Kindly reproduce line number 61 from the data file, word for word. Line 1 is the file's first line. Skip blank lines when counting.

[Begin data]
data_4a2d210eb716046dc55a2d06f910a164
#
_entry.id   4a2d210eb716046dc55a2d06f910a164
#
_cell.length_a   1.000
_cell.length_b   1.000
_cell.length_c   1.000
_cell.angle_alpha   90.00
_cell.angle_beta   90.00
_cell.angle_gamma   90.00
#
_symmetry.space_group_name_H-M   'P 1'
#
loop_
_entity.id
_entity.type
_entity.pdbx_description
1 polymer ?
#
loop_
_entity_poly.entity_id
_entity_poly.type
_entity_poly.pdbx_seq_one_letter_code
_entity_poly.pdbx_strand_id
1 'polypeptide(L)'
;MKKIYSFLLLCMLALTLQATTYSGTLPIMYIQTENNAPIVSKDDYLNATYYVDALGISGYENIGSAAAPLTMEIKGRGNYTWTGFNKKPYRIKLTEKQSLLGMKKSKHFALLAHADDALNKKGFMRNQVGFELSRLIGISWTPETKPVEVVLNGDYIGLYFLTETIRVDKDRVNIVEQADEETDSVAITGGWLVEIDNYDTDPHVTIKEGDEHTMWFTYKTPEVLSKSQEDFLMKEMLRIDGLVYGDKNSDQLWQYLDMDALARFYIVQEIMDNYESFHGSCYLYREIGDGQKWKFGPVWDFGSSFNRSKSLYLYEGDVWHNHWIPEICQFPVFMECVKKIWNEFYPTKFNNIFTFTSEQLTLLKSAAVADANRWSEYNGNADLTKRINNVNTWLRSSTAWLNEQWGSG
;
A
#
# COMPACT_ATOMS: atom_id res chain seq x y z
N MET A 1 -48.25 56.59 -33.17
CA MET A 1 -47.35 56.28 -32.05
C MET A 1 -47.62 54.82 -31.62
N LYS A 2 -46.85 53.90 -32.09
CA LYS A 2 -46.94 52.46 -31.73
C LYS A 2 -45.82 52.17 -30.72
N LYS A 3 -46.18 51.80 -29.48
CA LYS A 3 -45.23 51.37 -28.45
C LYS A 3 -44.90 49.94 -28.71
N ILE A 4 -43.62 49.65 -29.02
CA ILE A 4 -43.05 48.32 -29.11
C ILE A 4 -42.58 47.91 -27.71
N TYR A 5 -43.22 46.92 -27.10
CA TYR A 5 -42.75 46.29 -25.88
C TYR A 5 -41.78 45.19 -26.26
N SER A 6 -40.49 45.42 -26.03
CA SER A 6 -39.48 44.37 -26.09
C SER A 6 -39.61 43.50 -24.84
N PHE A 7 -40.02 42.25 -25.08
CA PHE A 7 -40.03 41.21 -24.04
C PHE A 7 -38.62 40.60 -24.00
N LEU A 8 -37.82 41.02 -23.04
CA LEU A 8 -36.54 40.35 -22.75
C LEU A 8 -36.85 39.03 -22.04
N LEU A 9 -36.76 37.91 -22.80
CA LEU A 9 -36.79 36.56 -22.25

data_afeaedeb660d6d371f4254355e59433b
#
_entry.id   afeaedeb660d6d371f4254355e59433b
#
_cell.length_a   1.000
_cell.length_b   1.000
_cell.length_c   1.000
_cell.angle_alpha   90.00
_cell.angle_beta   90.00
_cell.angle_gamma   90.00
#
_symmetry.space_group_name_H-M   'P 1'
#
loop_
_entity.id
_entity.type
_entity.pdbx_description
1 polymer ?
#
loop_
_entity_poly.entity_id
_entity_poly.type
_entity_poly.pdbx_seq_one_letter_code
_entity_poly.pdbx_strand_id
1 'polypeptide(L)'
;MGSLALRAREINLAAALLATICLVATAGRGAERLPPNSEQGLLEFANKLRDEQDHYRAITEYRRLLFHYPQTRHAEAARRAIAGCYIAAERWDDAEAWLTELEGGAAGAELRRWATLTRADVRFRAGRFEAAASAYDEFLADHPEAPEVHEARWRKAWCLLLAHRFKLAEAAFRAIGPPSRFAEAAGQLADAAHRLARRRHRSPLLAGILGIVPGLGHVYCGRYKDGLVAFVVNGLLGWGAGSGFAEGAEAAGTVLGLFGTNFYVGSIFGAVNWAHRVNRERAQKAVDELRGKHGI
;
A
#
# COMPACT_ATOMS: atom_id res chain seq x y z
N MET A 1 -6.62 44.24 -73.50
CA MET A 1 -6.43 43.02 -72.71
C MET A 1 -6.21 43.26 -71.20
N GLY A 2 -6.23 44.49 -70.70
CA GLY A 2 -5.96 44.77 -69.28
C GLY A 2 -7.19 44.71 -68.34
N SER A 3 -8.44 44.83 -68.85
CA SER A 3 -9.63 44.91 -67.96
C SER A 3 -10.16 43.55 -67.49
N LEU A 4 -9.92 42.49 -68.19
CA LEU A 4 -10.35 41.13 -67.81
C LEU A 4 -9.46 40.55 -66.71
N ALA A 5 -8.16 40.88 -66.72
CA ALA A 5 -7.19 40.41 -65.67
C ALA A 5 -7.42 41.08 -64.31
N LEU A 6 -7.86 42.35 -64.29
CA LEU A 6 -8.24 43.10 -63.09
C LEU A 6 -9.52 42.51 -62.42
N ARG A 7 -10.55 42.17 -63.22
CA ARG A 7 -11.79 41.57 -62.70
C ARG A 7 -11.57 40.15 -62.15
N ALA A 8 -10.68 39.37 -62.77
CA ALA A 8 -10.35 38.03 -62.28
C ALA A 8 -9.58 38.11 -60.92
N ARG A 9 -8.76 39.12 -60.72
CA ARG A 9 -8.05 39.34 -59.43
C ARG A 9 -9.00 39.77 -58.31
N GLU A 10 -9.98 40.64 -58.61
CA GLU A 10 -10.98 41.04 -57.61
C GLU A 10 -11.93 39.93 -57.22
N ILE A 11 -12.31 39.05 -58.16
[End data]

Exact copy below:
_cell.length_a   1.000